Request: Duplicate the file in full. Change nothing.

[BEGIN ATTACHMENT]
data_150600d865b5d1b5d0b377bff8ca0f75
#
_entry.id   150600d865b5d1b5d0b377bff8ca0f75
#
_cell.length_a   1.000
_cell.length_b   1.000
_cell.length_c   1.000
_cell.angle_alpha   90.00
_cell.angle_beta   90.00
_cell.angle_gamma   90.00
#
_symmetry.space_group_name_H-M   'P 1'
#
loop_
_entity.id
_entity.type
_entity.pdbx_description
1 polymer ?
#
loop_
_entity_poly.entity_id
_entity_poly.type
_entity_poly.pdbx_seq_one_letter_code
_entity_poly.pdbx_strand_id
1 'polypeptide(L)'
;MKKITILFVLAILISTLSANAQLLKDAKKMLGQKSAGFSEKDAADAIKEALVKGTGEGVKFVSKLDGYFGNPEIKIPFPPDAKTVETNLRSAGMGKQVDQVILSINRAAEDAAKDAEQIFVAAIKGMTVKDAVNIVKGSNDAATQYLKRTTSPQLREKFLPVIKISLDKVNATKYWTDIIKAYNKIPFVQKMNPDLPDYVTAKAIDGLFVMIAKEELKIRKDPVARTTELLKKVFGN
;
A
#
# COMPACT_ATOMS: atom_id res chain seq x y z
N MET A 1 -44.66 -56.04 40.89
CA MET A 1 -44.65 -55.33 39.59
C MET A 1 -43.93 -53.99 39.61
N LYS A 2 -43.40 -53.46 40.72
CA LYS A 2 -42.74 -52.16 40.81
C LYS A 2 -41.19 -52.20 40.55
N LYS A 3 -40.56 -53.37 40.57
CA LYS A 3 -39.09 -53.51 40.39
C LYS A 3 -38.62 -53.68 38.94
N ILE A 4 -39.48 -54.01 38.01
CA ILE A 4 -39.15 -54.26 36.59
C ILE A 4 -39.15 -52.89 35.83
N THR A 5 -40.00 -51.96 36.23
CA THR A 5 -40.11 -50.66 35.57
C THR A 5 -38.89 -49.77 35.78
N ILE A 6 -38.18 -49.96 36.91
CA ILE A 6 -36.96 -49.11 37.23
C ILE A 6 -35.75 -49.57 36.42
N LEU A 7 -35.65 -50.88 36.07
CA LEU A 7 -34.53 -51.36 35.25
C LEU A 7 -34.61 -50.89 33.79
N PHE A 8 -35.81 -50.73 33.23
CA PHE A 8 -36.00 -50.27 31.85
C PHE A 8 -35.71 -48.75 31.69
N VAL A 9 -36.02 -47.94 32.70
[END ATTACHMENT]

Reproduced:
data_150600d865b5d1b5d0b377bff8ca0f75
#
_entry.id   150600d865b5d1b5d0b377bff8ca0f75
#
_cell.length_a   1.000
_cell.length_b   1.000
_cell.length_c   1.000
_cell.angle_alpha   90.00
_cell.angle_beta   90.00
_cell.angle_gamma   90.00
#
_symmetry.space_group_name_H-M   'P 1'
#
loop_
_entity.id
_entity.type
_entity.pdbx_description
1 polymer ?
#
loop_
_entity_poly.entity_id
_entity_poly.type
_entity_poly.pdbx_seq_one_letter_code
_entity_poly.pdbx_strand_id
1 'polypeptide(L)'
;MKKITILFVLAILISTLSANAQLLKDAKKMLGQKSAGFSEKDAADAIKEALVKGTGEGVKFVSKLDGYFGNPEIKIPFPPDAKTVETNLRSAGMGKQVDQVILSINRAAEDAAKDAEQIFVAAIKGMTVKDAVNIVKGSNDAATQYLKRTTSPQLREKFLPVIKISLDKVNATKYWTDIIKAYNKIPFVQKMNPDLPDYVTAKAIDGLFVMIAKEELKIRKDPVARTTELLKKVFGN
;
A
#
# COMPACT_ATOMS: atom_id res chain seq x y z
N MET A 1 -44.66 -56.04 40.89
CA MET A 1 -44.65 -55.33 39.59
C MET A 1 -43.93 -53.99 39.61
N LYS A 2 -43.40 -53.46 40.72
CA LYS A 2 -42.74 -52.16 40.81
C LYS A 2 -41.19 -52.20 40.55
N LYS A 3 -40.56 -53.37 40.57
CA LYS A 3 -39.09 -53.51 40.39
C LYS A 3 -38.62 -53.68 38.94
N ILE A 4 -39.48 -54.01 38.01
CA ILE A 4 -39.15 -54.26 36.59
C ILE A 4 -39.15 -52.89 35.83
N THR A 5 -40.00 -51.96 36.23
CA THR A 5 -40.11 -50.66 35.57
C THR A 5 -38.89 -49.77 35.78
N ILE A 6 -38.18 -49.96 36.91
CA ILE A 6 -36.96 -49.11 37.23
C ILE A 6 -35.75 -49.57 36.42
N LEU A 7 -35.65 -50.88 36.07
CA LEU A 7 -34.53 -51.36 35.25
C LEU A 7 -34.61 -50.89 33.79
N PHE A 8 -35.81 -50.73 33.23
CA PHE A 8 -36.00 -50.27 31.85
C PHE A 8 -35.71 -48.75 31.69
N VAL A 9 -36.02 -47.94 32.70